On Wednesday 10 May, the Lupus Foundation of Dominica held a press conference at UWI with the aim to raise awareness of the disease.
The event started at 10am at the UWI’s Auditorium, under the theme, “Make Lupus Visible Support a Purple Butterfly.”
President, founder of the Lupus Foundation of Dominica and Lupus survivor, Glorine Thomas urged persons who are diagnosed with the disease to come and join the foundation. Thomas said, “ the organization is aimed at establishing a strong mechanism for awareness, support and providing a source of comfort and motivation for persons affected.”
She continued that the foundation aims to improve patient healthcare service, more research into the increase of persons being diagnosed in Dominica, access to new treatment for Lupus and enhancing physician diagnosis of Lupus.
Vice President, Shoyea-Gaye Grant Massicotte and Lupus warrior spoke on how one can be diagnosed with Lupus and living with Lupus. She also urged individuals to get educated about the disease and its limitations to better support persons suffering with the disease. Masicott stated, “the days we can’t get out of bed, the days when we cant go in the sun, the days when we are cranky and moody, and you still love us and support us. Those as the things that keep us going.”
The Hon.Mrs Melissa Skerrit expressed her full support to the foundation and it’s cause and promises to support in the ways she can. Skerrit stated, “we are committed to promoting equitable healthcare and support services for people living with Lupus.” She continued, “we will continue to work towards creating a society where people living with Lupus can access affordable and effective healthcare and where their contributions to society are appreciated, valued and recognized.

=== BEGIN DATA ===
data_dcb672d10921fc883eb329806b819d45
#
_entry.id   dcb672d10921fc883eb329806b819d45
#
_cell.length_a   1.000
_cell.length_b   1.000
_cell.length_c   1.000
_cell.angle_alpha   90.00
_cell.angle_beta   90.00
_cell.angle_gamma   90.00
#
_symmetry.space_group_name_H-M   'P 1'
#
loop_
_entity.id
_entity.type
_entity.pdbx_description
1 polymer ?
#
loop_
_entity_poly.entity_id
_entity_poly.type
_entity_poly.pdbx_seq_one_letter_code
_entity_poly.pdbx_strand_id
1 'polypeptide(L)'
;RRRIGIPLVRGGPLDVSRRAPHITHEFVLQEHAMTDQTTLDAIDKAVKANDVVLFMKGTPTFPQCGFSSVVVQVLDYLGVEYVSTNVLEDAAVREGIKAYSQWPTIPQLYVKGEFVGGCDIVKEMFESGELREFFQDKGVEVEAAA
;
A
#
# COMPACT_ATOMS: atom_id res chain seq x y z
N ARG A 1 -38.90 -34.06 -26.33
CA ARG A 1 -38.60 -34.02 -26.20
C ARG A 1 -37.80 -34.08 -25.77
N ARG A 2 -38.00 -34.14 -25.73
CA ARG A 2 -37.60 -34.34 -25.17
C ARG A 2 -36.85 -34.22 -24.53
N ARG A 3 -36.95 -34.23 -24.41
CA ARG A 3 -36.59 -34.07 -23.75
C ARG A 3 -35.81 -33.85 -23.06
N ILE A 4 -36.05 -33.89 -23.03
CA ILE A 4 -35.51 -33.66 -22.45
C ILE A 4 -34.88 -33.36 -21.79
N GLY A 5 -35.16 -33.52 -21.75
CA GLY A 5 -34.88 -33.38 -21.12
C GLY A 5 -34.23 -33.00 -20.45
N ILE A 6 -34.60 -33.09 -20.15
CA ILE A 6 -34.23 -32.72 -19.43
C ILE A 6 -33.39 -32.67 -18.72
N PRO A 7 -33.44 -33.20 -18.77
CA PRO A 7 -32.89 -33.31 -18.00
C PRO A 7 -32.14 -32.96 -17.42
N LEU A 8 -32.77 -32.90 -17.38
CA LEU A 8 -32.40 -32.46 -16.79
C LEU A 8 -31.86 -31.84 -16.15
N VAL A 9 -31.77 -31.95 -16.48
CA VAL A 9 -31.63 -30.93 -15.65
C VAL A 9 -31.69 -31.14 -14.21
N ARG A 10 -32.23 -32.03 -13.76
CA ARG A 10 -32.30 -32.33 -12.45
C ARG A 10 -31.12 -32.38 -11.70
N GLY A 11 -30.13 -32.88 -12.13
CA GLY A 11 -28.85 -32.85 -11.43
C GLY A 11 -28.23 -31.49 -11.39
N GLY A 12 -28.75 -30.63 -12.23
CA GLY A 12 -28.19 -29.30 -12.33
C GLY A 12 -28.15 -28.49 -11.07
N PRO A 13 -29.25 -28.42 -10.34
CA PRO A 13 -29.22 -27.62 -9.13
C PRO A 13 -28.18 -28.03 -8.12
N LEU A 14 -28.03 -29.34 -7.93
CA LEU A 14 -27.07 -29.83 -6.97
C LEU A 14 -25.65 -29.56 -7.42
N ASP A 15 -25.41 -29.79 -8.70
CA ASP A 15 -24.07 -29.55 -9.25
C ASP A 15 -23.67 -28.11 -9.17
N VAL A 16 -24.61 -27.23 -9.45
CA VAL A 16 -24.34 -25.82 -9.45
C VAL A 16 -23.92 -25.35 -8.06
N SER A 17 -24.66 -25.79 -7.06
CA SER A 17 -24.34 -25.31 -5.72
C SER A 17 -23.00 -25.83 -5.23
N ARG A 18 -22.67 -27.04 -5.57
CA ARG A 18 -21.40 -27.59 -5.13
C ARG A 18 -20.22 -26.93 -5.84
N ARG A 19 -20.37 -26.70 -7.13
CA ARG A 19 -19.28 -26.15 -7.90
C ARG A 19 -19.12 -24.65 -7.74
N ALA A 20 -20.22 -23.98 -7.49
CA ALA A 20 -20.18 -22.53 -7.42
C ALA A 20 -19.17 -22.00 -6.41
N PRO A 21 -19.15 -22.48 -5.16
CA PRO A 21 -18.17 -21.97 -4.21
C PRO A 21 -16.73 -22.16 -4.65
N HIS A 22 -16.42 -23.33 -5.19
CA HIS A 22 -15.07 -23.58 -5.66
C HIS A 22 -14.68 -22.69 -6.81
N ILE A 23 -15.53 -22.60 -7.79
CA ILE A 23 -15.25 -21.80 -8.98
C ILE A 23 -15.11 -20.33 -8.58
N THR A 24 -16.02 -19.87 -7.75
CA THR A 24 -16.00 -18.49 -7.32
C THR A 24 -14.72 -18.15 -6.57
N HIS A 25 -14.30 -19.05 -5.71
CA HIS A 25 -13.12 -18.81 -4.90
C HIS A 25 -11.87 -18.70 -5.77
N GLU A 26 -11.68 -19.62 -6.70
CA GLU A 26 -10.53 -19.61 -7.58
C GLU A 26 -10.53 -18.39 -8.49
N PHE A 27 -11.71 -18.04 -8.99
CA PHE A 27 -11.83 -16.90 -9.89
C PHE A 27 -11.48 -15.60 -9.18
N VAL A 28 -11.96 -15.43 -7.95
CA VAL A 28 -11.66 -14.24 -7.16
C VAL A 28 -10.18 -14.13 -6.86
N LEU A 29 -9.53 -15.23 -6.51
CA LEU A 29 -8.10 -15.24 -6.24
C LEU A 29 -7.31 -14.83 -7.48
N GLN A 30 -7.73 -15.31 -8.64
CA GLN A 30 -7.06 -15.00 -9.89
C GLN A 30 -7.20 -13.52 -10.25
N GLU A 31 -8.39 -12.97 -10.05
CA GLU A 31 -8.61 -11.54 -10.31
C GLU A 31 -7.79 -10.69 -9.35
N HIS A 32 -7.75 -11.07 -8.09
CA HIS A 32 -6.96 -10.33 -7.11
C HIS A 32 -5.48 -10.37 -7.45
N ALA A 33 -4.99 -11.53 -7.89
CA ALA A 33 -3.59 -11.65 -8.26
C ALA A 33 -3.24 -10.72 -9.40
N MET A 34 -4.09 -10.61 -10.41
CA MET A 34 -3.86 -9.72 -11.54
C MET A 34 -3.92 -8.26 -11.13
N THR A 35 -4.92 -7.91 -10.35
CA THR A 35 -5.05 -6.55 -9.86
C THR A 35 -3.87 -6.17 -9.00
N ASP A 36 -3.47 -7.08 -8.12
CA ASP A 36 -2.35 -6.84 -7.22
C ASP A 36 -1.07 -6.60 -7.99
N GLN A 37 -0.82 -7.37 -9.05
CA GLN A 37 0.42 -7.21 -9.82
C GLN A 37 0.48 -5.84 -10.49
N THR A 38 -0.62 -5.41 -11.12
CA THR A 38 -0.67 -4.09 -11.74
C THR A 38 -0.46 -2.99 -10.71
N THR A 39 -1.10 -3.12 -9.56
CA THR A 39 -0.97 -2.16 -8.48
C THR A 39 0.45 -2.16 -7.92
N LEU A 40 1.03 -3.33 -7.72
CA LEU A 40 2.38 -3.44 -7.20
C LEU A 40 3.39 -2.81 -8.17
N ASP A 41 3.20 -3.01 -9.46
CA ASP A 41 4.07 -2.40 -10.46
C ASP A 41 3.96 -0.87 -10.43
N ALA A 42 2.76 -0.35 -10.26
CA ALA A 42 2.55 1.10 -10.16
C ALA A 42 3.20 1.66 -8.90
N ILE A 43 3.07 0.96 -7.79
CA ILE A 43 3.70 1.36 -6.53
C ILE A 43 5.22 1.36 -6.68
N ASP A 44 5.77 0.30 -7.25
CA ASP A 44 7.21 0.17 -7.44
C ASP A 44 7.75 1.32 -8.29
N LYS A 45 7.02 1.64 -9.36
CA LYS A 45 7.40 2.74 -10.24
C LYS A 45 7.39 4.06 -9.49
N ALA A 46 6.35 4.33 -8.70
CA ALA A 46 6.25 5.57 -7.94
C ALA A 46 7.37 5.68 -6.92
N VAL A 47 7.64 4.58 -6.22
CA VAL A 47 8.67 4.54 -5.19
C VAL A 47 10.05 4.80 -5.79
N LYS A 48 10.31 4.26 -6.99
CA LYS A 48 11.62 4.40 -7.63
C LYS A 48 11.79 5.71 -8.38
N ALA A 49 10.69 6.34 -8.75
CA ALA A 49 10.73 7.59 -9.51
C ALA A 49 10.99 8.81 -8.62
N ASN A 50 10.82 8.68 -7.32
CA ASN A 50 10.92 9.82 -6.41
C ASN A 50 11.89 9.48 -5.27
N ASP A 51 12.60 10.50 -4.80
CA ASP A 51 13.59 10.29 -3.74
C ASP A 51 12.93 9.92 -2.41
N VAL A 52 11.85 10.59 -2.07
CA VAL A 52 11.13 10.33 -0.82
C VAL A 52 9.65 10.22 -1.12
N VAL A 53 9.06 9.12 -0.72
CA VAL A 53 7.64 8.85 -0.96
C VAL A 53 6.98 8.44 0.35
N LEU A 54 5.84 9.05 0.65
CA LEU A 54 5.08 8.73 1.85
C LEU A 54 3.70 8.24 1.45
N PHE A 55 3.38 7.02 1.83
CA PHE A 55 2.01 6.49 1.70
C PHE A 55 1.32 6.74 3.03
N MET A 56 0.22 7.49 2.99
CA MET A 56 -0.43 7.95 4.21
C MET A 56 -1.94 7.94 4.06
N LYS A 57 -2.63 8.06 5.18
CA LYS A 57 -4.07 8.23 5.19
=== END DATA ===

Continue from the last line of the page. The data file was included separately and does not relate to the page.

Certificates of appreciation were also given to organizations and individuals who have always supported the Lupus foundation and its cause. Organizations such as the Junior Chamber International (JCI), the National Cooperative Credit Union and Sagicor Insurance.
Lupus is a chronic autoimmune disease that affects people of all nationalities, races, ethnicities, genders and ages, but is mostly diagnosed in women of African descent who are of childbearing age.
This global health problem can affect any part of the body in any way, at any time, often with unpredictable and life-changing results. The cause of lupus is unknown and presently there is no cure.